Remember when I said digital clipping sounds bad? Check out the recording of “Californication” by Red Hot Chili Peppers, widely considered one of the most tragic victims of the loudness wars. You may have not noticed before, but the grating distortion throughout the album is hard to ignore once you hear it.
Loudness Comes During Mastering, Not Mixing
When mixing, one of the best general tips is to listen to reference mixes to improve your own. Yet, anyone who has tried this has probably realized just how loud professional recordings tend to be. The temptation is strong to match this loudness while mixing- after all, louder sounds better, and in fact louder sounds more “professional.” When mixing, do not expect your track to be nearly as loud as the pro tracks. These are already mastered, and the loudness should be achieved in that stage, not the mixing.
When mixing, I advise against using a limiter on the master bus. Again, the temptation is obvious. It allows you to make your mix louder and “beefier” without passing the dreaded 0 dB threshold. But a limiter accomplishes this by compressing the mix, which squeezes the dynamics out of it. If you send a compressed mix to a mastering engineer, they can’t recover the dynamics you have lost. It would be like trying to unscramble an egg.
Compression Is Not Evil
I have seen some producers take advice like this to an irritating extreme though. Some musicians are now getting on message boards and encouraging each other to use as little compression as possible throughout a mix. This is an absurd attitude to take. It’s valid in some contexts. But many genres use medium or even heavy amounts of compression on individual instruments as part of the sound. “Avoid compression” is painting with too broad of a brush. Yet another great food metaphor- in the 90s a lot of people started avoiding fat in their diets. Low-fat versions of food were released, that often replaced the fat with sugar so it still tasted alright. In hindsight, we now realize that there are healthy ways to eat high-fat diets, and the high-sugar alternatives were actually far worse for our health!
To simplify and summarize. Use whatever compression you want during the mix process. This could involve compressing individual tracks, or compressing busses of tracks together, or any combination. But do not use compression or a limiter on the master bus while mixing. Leave that for the mastering process.
I’m a freelance songwriter and producer, and I’ve done a fair amount of mixing and mastering as well. Here are some screenshots to demonstrate my advice- it’s useful for learning what to look for.
Good: Peaks -3 to 0 dB, Lots of Dynamics
Here is the waveform of one of my original songs, “Stop Falling in Love.” This song is an indie pop/rock track with guitars, bass, drums, keys, and some orchestral instruments- strings, trumpets, and saxes. This waveform is of the unmastered track, with no limiter or other mastering plug-ins applied. Most of the track peaks around -3 dB but there are some stray drum hits that peak close to 0 dB. Notice how dynamic the waveform is- this mix has lots of musical dynamics, and is ready to be mastered.
Good: Peaks -6 to -3 dB, Lots of Dynamics
Here is the exact same file, but the master volume is turned down lower. Most of the track peaks around -6 dB, with a few peaks around -3 dB. It’s overall the same shape waveform, but you can see that it is quieter because it’s thinner. This track is also fine for mastering. As I mentioned, 24 bit recording has very clean gain, so the mastering engineer can easily raise the volume as much as necessary without risking any loss of quality.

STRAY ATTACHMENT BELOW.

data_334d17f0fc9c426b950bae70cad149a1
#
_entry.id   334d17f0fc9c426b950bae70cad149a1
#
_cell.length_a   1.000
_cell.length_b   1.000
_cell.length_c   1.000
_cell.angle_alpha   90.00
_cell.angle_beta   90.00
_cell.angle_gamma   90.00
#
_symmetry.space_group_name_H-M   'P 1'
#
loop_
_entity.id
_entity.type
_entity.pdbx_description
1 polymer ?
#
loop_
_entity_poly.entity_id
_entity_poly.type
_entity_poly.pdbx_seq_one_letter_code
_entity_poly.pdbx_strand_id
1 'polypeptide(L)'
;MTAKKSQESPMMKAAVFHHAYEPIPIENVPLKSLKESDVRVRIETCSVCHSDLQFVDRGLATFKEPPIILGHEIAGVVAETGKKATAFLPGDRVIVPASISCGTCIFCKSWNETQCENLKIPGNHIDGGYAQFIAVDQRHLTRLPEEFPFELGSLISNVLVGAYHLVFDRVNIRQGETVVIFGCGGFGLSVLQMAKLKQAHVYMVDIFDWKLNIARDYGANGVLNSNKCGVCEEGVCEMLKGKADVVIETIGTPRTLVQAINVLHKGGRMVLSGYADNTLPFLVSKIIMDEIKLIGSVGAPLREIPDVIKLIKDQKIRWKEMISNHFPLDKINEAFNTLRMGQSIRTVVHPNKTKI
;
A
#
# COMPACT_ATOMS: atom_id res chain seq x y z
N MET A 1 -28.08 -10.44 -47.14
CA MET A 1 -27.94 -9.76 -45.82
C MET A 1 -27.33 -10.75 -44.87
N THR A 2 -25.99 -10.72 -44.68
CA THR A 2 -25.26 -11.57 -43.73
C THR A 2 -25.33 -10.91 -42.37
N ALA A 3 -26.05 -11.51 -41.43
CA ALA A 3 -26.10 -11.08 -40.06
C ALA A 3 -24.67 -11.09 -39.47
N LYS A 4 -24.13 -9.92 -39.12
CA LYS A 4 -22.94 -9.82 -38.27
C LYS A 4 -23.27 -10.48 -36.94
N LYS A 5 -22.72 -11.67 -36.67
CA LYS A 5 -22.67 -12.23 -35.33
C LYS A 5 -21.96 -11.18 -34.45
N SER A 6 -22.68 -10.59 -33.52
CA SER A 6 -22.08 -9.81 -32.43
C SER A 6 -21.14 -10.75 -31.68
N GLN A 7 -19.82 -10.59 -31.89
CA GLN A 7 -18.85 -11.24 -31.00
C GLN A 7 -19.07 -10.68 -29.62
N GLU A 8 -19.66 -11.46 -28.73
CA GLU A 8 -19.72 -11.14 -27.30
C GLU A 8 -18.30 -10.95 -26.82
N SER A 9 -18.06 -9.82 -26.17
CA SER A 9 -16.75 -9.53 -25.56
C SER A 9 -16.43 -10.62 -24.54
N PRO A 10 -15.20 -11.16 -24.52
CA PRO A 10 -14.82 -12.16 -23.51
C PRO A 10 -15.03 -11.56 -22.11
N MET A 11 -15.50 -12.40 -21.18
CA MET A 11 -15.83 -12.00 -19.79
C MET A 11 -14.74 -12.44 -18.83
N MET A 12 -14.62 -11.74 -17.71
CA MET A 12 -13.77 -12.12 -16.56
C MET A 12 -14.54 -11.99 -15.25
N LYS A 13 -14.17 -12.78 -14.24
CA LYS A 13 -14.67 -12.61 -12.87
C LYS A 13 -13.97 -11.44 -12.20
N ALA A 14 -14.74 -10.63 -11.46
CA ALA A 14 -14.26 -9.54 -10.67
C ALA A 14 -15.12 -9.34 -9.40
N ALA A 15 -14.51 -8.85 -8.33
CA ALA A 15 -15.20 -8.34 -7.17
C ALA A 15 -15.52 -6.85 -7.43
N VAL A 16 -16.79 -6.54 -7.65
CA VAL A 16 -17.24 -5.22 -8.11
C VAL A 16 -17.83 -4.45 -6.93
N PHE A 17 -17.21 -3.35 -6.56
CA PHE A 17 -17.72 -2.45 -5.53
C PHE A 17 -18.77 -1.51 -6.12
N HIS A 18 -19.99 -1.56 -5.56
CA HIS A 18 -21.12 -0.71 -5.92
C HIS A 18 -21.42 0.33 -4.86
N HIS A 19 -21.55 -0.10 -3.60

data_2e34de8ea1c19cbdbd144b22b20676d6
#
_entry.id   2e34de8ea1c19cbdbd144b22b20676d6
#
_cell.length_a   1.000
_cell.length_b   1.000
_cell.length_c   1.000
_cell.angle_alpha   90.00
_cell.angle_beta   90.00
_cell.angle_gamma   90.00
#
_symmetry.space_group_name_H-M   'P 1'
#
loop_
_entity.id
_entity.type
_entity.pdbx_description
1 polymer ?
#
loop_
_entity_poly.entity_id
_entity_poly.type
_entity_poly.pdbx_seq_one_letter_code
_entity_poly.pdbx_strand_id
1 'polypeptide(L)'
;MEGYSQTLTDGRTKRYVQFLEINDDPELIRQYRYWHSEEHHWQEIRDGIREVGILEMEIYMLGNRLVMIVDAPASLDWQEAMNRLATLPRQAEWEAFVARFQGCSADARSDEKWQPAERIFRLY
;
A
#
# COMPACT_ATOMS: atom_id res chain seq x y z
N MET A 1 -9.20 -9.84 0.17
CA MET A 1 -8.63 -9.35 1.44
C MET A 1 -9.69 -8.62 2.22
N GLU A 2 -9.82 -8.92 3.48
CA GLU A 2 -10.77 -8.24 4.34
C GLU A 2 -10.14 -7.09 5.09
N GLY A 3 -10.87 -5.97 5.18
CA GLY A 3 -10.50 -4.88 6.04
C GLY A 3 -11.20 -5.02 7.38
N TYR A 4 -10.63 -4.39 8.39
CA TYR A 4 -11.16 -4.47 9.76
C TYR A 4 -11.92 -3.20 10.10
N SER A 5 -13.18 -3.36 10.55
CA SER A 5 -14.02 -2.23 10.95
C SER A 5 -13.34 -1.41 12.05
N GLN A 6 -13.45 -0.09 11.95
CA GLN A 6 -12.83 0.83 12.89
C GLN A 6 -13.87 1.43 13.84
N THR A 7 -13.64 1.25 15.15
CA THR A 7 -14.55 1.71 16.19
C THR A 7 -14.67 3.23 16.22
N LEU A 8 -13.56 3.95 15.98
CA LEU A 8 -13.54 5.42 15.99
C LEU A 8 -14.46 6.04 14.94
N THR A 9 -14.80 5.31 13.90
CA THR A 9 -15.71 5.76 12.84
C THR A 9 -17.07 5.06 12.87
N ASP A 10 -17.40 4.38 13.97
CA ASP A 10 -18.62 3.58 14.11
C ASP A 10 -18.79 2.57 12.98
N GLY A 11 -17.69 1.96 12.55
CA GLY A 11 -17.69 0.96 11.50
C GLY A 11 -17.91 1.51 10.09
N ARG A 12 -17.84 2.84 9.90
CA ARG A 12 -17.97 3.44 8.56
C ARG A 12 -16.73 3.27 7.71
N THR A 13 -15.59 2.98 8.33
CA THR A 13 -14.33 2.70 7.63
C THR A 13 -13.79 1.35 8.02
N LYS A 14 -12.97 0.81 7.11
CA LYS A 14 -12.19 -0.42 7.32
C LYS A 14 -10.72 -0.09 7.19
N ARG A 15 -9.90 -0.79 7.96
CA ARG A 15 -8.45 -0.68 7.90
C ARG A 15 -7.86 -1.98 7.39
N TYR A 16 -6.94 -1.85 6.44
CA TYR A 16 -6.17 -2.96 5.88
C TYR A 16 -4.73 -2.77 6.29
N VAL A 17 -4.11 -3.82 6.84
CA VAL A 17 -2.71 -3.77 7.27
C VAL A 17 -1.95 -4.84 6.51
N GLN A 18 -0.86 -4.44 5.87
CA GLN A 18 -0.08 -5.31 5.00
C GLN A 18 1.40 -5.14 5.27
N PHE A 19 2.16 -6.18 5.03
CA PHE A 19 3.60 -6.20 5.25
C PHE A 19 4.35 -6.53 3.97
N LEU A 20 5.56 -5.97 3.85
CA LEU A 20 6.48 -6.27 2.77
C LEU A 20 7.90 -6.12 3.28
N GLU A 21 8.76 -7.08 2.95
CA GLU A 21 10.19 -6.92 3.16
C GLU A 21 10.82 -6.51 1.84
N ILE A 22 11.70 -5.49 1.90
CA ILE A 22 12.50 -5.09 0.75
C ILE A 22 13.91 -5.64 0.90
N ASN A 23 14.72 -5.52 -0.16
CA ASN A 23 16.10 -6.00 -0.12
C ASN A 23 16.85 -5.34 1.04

Eh: Peaks -12 dB, Lots of Dynamics
Again, here is the same unmastered mix, but the master volume is very low here. It peaks around -12 dB. A mastering engineer could probably still work with it (as I said, modern digital gear is very powerful) but you would raise some eyebrows. There’s simply no reason to export tracks this low.
Bad: Peaks 0 dB, Mix Compressed
This time, I have used a limiter to increase the overall volume of the track. The waveform still does not peak above 0 dB, but notice the difference in shape. This waveform is far more “squished” which translates to a less dynamic and less musical mix. A mastering engineer would probably lecture you about this. Imagine breaking your arm, and then visiting the doctor wearing a homemade cast. The doctor would probably be able to do a better job, and in fact you probably did more harm than good.
Bad: Peaks -6 dB, Mix Compressed
Here’s a common mistake. I used a limiter to make this mix louder, but then I lowered the master volume before exporting. So the mix actually peaks around -6 dB, but as you can see, the shape is equally squished. Lowering the master output after compressing the mix did not accomplish anything, because the dynamics are still lost. Translation: Also wrong.
I have covered the basics of a lot of topics here. There are a couple of important concepts to take away. Anyone who says “export at -6 dB for mastering” is repeating a myth. No matter what, your mix should not pass 0 dB when exporting for mastering. Avoid using compression or a limiter on the master bus while mixing, at risk of losing the dynamics of the mix. Definitely don’t compress your mix, and then lower the master volume. There are ways to make your mix feel louder without resorting to over-compressing the mix- check out our guide. If you are having trouble nailing any aspect of mixing or mastering, don’t be afraid to reach out to a professional service– they can be more affordable than you would think, and a great resource to learn by example. Keep feeling the joy of the music!
Robert is a freelance audio engineer and the lead writer for Range of Sounds. Robert has had a lifelong obsession with dissecting and understanding music and is a self-taught composer, multi-instrumentalist, songwriter, singer, and recording engineer.